Park Engineering

 John Park, 32 the Loaning, Motherwell, North Lanarkshire, Strathclyde, Scotland, U.K. ML1 3HE

       mobile 0781 8618547

 "e" mail jpark8@btinternet.com (click on this to send me an "e" mail)
 
 this web site   www.3d-cad-steelwork.com

 

Home / Index

aled,jones,zayn,malik,tring,isobel,calladine

all my comedy stuff.htm

alun,cochrane

cadzow,netherton,raith,m74,herald

dusty,springfield,mari,wilson

PS Autogrinding.htm

Glasgow Humour.htm

stand,up,commedians,ricky,gervais,victoria,wood,jarlath,regan

Gyles Brandreth Witty Quotes.htm

chris,de,burgh,lady,in,red

Chick Murray.htm

 Cad Projects

pen,arse,jokes

 

 Client List

 

Company  Profile

 

 Downloads

lulu,dennison,maurice,gibb,frieda

 My C.V.

 

 Jokes & Cartoons

 

  Favourite links

 

    Frequently Asked  Questions

 

 Hardware and    Software

 

 Customer      Feedback

 

   Printing            Services

 

 Cad Tips

 

 Funny Pictures

 

 Interesting       Stories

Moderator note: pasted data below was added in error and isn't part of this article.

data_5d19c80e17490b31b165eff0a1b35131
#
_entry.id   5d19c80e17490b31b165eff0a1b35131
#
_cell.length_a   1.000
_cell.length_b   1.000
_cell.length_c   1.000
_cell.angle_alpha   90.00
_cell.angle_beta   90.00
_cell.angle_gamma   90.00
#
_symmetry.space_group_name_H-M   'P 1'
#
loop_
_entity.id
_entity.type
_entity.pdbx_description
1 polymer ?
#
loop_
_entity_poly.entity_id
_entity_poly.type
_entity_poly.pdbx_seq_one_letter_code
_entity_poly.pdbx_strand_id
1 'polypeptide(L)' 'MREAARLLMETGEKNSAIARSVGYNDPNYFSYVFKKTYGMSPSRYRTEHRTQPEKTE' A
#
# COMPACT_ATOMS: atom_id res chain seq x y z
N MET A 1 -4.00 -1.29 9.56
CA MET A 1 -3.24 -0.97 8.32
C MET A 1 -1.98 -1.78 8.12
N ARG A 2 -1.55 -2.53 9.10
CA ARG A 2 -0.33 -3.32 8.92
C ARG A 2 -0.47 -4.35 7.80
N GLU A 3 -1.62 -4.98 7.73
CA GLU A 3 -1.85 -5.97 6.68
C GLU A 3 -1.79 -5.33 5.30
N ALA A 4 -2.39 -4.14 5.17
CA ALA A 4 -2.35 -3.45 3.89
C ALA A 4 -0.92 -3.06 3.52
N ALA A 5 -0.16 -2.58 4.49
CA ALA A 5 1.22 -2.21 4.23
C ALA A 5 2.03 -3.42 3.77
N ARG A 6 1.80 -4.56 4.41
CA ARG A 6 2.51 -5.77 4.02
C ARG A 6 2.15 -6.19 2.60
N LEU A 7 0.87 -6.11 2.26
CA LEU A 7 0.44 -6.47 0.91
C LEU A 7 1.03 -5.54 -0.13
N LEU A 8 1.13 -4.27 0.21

Bird Flu Humour

 

 Cheaper Car fuel

 

 Most   embarrassing moments

 

130 Year old Joke

 

Recommended Books

 

Jokes by type

 

Park Family Tree

 

Name and Shame

tekla,21.1,tips,help

Tekla Models Sceenshots

 

Tekla Custom Components.htm

 

 

 Weekly Rants

 

 Terms &            Conditions

 

Tekla Structures Hints & Tips

 

Motherwell Masters Swim Club

 

Computer and Web Design Hints and tips

 

British Hospitals - True Stories.........

work of the Bonkle Poet William McCormack "Memories O' Hame" and other poems

the poet among other things Bill Baron Irvine

 

Model Stair Stringers in Tekla

 

Forbes Gentleman

 

Robert Burns's Auld Lang Syne

 

Tekla Structures hints and tips working in drawings

 

Tekla Advanced Topics.htm

 

Tekla all my stuff.htm

 

Tekla Components my Standard connections.htm

 

ARC Steel Commercials.htm

 

Calder Fabrications.htm

 

James Cowie & Co. Ltd.htm

 

Craig Engineerig.htm

Weldon Engineerig.htm

 

Anhop Metalwork.htm

 

Coda Fabrications.htm

Roof Edge.htm

 

Mansard Roof.htm

 

Kenny Ball.htm

 

Marti Pellow.htm

 

wilbur,smith

 

Kathy Kirby.htm

 

Billy Fury.htm

 

Petula Clark.htm

 

The Eagles.htm

 

Adam Faith.htm

 

The Searchers.htm

 

Bob Dylan.htm

 

Glasgow Humour.htm

 

Crosswords, a century of fun..htm

 

Statins Divide.htm

 

Cassius Clay.htm

 

Robert Smillie.htm

 

Charlie Landsborough.htm

 

Blackpool.htm

 

Howard Hughes.htm

 

Tom Clancy.htm

 

James Patterson.htm

 

ABBA.htm

 

Belhaven Engineering.htm

 

Bismarck.htm

 

Neil Sedaka.htm

 

Jim Davidson.htm